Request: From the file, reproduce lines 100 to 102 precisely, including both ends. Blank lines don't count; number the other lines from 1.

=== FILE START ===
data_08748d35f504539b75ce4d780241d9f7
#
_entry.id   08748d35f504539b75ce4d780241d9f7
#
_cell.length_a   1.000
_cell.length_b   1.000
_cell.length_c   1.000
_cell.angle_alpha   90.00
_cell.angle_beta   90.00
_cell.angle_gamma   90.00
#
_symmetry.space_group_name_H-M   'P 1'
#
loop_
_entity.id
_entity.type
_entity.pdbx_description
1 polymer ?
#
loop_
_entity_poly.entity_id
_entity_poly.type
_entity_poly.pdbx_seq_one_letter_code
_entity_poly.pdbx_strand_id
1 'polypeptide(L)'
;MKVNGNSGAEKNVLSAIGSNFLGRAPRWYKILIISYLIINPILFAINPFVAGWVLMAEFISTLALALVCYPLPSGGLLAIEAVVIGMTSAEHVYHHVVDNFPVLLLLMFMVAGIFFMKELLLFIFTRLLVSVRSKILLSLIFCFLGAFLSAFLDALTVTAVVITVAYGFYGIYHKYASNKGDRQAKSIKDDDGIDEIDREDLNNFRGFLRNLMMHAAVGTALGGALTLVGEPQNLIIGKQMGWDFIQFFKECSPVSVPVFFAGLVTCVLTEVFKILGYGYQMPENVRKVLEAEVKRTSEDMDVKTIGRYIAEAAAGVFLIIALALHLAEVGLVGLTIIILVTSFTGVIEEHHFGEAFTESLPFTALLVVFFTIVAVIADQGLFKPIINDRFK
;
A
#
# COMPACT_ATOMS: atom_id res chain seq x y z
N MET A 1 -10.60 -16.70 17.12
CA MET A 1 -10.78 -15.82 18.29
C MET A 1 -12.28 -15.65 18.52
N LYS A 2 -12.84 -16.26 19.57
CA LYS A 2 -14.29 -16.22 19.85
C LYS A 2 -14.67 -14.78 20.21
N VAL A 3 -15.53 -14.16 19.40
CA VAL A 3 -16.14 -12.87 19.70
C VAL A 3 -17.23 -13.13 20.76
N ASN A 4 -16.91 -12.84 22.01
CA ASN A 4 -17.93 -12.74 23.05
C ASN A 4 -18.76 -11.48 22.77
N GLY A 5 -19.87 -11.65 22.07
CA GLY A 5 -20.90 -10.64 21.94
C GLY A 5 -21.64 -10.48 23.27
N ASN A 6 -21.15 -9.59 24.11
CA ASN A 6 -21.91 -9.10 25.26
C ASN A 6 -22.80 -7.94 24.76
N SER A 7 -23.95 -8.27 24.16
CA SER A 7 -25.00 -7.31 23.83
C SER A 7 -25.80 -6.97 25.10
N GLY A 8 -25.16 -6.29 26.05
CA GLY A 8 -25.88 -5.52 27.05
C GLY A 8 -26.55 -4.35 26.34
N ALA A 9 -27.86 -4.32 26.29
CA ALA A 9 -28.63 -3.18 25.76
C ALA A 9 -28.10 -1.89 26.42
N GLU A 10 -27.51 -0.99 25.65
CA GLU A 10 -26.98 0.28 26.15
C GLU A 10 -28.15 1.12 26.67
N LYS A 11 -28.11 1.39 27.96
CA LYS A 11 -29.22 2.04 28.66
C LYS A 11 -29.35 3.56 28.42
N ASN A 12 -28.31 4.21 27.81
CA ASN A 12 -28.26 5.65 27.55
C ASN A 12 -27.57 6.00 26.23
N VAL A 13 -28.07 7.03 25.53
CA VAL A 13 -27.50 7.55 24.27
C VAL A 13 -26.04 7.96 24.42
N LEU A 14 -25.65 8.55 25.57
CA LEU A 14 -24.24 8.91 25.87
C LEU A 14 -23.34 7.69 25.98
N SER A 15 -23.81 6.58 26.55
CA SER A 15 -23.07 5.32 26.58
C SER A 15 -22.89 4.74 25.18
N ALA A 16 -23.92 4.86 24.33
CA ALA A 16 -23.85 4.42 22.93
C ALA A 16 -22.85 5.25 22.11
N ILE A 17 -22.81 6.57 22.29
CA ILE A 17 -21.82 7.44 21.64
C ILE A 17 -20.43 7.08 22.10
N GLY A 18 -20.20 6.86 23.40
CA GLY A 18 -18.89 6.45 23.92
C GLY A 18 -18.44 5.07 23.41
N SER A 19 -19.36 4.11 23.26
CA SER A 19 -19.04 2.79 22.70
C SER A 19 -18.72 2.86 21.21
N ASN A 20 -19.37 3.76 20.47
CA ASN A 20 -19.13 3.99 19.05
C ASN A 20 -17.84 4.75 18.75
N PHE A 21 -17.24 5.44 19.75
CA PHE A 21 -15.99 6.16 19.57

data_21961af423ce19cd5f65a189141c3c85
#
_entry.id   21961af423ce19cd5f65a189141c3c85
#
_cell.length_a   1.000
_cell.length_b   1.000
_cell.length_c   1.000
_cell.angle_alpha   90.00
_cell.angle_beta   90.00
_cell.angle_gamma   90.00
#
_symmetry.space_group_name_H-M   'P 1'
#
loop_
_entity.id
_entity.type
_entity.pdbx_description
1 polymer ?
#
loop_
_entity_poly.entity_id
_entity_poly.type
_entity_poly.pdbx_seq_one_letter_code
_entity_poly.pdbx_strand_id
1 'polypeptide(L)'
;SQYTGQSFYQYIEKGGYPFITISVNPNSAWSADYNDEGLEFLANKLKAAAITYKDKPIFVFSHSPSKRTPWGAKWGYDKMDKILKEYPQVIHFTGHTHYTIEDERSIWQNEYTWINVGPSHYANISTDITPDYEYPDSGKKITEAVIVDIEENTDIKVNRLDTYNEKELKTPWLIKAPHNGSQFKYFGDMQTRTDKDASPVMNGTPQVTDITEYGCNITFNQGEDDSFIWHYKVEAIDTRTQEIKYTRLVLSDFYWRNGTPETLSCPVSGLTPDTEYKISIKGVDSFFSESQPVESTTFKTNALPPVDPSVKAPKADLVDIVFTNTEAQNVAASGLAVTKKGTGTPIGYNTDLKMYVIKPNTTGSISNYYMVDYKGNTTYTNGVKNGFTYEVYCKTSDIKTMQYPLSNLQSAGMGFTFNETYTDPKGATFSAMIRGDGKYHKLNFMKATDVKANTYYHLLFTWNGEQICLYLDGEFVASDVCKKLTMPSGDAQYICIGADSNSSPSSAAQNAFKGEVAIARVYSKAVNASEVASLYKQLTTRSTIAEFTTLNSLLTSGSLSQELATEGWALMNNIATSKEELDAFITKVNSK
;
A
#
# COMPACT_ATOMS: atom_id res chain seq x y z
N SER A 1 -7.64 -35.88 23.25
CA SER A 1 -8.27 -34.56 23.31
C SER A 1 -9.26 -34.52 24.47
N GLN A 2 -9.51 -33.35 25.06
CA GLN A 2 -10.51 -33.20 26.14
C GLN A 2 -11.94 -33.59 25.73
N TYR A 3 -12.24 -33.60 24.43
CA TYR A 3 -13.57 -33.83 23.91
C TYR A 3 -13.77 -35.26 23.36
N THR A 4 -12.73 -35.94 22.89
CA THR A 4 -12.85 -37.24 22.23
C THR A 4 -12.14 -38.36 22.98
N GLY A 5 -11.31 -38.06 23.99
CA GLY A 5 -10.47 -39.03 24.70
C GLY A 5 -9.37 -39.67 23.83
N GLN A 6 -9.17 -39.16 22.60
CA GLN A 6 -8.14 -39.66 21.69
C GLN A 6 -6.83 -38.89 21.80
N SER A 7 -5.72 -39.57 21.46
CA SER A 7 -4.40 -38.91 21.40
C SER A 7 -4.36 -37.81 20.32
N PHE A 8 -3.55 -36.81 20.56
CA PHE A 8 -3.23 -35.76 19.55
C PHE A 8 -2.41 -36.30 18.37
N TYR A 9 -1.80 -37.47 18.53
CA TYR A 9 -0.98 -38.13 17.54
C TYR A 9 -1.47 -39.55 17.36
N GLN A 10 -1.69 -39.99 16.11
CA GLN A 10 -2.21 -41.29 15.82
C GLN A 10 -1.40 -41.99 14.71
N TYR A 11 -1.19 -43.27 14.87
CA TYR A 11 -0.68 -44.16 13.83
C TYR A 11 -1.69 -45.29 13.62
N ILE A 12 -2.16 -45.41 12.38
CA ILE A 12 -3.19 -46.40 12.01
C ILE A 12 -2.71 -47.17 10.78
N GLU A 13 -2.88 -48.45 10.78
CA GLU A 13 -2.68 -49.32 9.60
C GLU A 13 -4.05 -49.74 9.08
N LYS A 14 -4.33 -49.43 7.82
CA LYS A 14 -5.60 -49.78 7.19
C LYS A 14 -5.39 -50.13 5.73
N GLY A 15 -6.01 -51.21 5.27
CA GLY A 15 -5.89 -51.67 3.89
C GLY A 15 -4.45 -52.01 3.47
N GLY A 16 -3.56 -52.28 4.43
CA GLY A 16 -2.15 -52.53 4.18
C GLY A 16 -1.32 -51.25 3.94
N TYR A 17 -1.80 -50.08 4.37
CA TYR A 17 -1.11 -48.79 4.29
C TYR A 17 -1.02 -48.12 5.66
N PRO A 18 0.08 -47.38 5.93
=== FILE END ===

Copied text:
_cell.angle_alpha   90.00
_cell.angle_beta   90.00
_cell.angle_gamma   90.00